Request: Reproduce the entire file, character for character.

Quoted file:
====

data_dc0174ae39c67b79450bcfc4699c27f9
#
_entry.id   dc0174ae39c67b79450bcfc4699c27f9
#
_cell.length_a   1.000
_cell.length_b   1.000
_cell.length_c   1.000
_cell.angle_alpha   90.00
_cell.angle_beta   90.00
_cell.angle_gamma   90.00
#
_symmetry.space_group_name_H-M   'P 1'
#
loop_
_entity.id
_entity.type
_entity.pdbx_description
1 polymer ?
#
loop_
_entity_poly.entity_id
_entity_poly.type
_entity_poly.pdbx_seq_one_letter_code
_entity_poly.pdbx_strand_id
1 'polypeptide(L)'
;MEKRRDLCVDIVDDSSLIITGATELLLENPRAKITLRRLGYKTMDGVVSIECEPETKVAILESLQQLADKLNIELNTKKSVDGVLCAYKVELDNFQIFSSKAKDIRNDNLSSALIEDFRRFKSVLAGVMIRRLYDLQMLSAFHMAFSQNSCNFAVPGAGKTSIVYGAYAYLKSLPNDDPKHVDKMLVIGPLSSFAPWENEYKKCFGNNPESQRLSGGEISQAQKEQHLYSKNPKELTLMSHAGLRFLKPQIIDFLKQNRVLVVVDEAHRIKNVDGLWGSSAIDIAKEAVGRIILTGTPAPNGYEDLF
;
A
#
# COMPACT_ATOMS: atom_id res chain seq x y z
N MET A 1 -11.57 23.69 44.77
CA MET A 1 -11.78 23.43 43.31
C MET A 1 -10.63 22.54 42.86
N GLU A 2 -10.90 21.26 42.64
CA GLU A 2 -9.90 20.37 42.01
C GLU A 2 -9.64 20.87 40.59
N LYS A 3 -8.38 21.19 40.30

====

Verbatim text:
data_dc0174ae39c67b79450bcfc4699c27f9
#
_entry.id   dc0174ae39c67b79450bcfc4699c27f9
#
_cell.length_a   1.000
_cell.length_b   1.000
_cell.length_c   1.000
_cell.angle_alpha   90.00
_cell.angle_beta   90.00
_cell.angle_gamma   90.00
#
_symmetry.space_group_name_H-M   'P 1'
#
loop_
_entity.id
_entity.type
_entity.pdbx_description
1 polymer ?
#
loop_
_entity_poly.entity_id
_entity_poly.type
_entity_poly.pdbx_seq_one_letter_code
_entity_poly.pdbx_strand_id
1 'polypeptide(L)'
;MEKRRDLCVDIVDDSSLIITGATELLLENPRAKITLRRLGYKTMDGVVSIECEPETKVAILESLQQLADKLNIELNTKKSVDGVLCAYKVELDNFQIFSSKAKDIRNDNLSSALIEDFRRFKSVLAGVMIRRLYDLQMLSAFHMAFSQNSCNFAVPGAGKTSIVYGAYAYLKSLPNDDPKHVDKMLVIGPLSSFAPWENEYKKCFGNNPESQRLSGGEISQAQKEQHLYSKNPKELTLMSHAGLRFLKPQIIDFLKQNRVLVVVDEAHRIKNVDGLWGSSAIDIAKEAVGRIILTGTPAPNGYEDLF
;
A
#
# COMPACT_ATOMS: atom_id res chain seq x y z
N MET A 1 -11.57 23.69 44.77
CA MET A 1 -11.78 23.43 43.31
C MET A 1 -10.63 22.54 42.86
N GLU A 2 -10.90 21.26 42.64
CA GLU A 2 -9.90 20.37 42.01
C GLU A 2 -9.64 20.87 40.59
N LYS A 3 -8.38 21.19 40.30